SOAs forge new links between business and IT, says IBM

Technology has taken the backseat to business as the major benefit and focus of service oriented architectures (SOAs), senior vice president and group executive of IBM's Software Group Steve Mills said at the company's Impact 2008 conference in Las Vegas.

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Technology has taken the backseat to business as the major benefit and focus of service oriented architectures (SOAs), senior vice president and group executive of IBM's Software Group Steve Mills said at the company's Impact 2008 conference in Las Vegas.

"What has powered this idea of SOA is the alignment of business and IT," Mills said in a keynote presentation. "These two are now coming together in a way that we have not seen historically."

"It's a powerful idea. And it's one that is delivering near term return on investment through cost savings and long term return on investment through increased business flexibility."

SOAs have traditionally focused on the re-use of code, allowing services such as a login module or currency conversion module to be designed once and then reused in multiple applications across an enterprise. The architecture lowers development costs but cutting down development time and by increasing the quality of the code that is used within a company.

IBM last September shifted its focus from stressing the technology benefits of SOAs to zooming in on ways that SOAs allowed for increased business agility. At the time, the firm unveiled a set of industry-specific 'key agility indicators' that allow customers to compare their agility with a set of IBM-defined, industry-specific best practices. Further expanding on its push for best practices, the company on Monday published two indicators for financial management and human capital management.

IBM at the tradeshow also unveiled the WebSphere Business Events application, which is based on AptSoft, an application that IBM acquired last January for an undisclosed sum. The application adds the ability to build more complex event chains to IBM's portfolio of event servers and lets business people set up alerts. An insurance provider for instance will now be able to identify when a customer is placing multiple inquiries for price quotes or visiting the website multiple times within a short time, identifying the customer as a hot lead.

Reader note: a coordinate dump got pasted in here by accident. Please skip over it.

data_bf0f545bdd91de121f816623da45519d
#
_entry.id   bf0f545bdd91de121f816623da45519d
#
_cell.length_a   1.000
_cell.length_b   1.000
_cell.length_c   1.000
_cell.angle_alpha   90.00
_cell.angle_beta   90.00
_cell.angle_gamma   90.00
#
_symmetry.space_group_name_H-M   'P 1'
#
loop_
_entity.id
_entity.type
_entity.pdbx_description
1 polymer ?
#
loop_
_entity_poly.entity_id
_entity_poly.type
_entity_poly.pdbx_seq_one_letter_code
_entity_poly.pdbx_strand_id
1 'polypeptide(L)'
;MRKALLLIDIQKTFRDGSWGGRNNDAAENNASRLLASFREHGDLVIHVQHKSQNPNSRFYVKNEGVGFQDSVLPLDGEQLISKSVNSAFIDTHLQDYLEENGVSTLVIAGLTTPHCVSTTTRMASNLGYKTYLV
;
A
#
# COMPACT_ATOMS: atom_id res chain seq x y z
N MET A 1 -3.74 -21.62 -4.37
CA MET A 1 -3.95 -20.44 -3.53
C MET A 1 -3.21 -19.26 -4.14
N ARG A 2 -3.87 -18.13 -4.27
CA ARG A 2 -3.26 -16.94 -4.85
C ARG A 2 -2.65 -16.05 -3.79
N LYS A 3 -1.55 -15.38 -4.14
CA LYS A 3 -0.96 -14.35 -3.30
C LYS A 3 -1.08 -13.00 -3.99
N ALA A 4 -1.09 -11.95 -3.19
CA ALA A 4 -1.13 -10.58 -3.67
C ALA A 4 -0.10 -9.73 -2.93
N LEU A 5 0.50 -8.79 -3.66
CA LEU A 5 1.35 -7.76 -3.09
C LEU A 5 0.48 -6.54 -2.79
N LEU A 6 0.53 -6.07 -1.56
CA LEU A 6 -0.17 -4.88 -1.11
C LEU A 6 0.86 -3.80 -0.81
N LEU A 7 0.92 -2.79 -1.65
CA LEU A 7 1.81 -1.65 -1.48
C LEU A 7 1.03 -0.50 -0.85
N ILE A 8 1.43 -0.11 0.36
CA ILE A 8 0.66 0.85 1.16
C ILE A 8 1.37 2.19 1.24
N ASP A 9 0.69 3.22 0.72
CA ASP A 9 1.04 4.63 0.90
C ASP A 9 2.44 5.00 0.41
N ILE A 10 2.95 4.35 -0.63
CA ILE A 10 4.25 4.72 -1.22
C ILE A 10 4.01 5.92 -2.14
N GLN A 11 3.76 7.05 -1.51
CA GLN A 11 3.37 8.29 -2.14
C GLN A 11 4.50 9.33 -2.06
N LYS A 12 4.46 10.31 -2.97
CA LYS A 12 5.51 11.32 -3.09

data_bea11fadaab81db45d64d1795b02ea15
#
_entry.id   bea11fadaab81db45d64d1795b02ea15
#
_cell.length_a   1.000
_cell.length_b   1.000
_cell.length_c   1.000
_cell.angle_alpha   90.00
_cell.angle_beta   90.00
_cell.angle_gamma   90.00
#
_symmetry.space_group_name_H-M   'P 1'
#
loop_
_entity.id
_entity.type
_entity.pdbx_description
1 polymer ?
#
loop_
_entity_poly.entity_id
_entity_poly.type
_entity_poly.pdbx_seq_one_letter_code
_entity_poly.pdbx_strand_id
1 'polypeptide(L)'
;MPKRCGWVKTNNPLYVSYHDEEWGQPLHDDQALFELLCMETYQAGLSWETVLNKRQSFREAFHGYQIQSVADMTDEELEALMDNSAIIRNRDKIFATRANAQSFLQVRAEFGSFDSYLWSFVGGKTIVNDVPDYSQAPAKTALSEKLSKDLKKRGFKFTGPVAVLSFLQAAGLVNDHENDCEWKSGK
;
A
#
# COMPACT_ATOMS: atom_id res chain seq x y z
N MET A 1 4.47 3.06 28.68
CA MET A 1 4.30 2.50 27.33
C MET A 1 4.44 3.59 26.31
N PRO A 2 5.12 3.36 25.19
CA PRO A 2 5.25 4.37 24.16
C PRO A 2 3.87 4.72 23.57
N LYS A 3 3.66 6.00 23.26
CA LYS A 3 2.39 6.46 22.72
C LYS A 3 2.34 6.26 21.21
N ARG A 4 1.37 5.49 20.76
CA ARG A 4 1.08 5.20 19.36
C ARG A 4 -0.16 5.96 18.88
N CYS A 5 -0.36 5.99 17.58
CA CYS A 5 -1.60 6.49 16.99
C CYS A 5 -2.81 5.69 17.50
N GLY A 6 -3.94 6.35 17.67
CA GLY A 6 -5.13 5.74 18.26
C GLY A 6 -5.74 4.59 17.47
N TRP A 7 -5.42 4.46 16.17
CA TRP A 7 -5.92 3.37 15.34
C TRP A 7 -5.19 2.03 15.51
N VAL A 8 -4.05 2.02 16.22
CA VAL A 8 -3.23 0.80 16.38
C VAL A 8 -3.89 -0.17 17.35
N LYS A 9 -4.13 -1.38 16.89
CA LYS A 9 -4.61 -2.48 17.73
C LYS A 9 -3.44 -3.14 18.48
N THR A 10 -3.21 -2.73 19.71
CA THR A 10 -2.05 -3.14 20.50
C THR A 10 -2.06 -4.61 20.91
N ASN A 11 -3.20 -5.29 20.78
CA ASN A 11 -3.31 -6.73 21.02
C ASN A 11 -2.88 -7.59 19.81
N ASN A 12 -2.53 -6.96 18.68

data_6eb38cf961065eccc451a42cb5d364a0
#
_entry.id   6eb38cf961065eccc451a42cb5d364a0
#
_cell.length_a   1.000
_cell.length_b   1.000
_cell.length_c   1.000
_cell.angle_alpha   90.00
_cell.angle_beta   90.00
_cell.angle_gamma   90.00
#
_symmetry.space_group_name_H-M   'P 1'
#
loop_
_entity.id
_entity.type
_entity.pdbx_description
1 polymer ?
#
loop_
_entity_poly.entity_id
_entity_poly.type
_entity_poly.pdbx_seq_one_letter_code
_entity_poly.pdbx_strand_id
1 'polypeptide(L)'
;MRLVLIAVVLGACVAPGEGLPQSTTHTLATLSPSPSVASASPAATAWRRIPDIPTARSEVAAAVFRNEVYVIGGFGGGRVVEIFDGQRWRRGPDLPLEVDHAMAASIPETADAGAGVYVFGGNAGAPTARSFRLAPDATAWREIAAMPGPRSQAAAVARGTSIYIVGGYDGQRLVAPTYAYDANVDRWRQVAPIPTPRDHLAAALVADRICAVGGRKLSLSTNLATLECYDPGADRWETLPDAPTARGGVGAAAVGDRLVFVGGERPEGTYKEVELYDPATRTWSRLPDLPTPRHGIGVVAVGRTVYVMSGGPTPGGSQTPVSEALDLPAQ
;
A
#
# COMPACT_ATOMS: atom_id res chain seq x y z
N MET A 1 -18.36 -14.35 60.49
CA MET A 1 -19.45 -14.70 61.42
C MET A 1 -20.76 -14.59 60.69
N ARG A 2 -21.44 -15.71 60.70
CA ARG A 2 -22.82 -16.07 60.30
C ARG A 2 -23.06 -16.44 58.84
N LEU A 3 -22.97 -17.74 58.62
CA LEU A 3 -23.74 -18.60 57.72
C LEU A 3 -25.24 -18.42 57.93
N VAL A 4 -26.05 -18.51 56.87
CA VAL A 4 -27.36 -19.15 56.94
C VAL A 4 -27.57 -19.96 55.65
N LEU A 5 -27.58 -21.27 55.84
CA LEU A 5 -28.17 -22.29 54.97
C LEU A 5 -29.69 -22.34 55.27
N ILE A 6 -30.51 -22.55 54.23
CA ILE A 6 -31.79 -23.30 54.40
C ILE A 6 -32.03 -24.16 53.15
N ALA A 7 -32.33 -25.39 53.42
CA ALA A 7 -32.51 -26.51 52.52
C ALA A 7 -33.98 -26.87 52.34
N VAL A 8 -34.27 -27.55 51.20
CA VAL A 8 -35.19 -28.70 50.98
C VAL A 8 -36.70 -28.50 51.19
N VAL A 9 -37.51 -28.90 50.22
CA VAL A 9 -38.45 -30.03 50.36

The SOA-market is considered a continuation and expansion of the enterprise application integration (EAI) space. IBM's Websphere application server traditionally has been the largest commercial player in that segment. At the Impact 2008 conference, the company cited a new study from Wintergreen Research which pegged IBM's market share in the SOA market at 64 percent, trailed by Oracle/BEA and Tibco at 7 percent each. Wintergreen last year put IBM at 53 percent market share.

The SOA market however is notoriously difficult to chart because it is made up of a slew of products that often have multiple potential applications including as SOAs. Market share data such as Wintergreen's therefore carries little weight, said Charles Brett, a principal analyst with Forrester Research.

The architecture instead uses a set of established technologies such as application servers, event management servers and other middleware applications. The lack of real technology will cause the term to be soon extinct, Brett predicted: "SOA is very much about getting a marketing message across. But it doesn't have a long life," Brett told Webwereld, an IDG affiliate.

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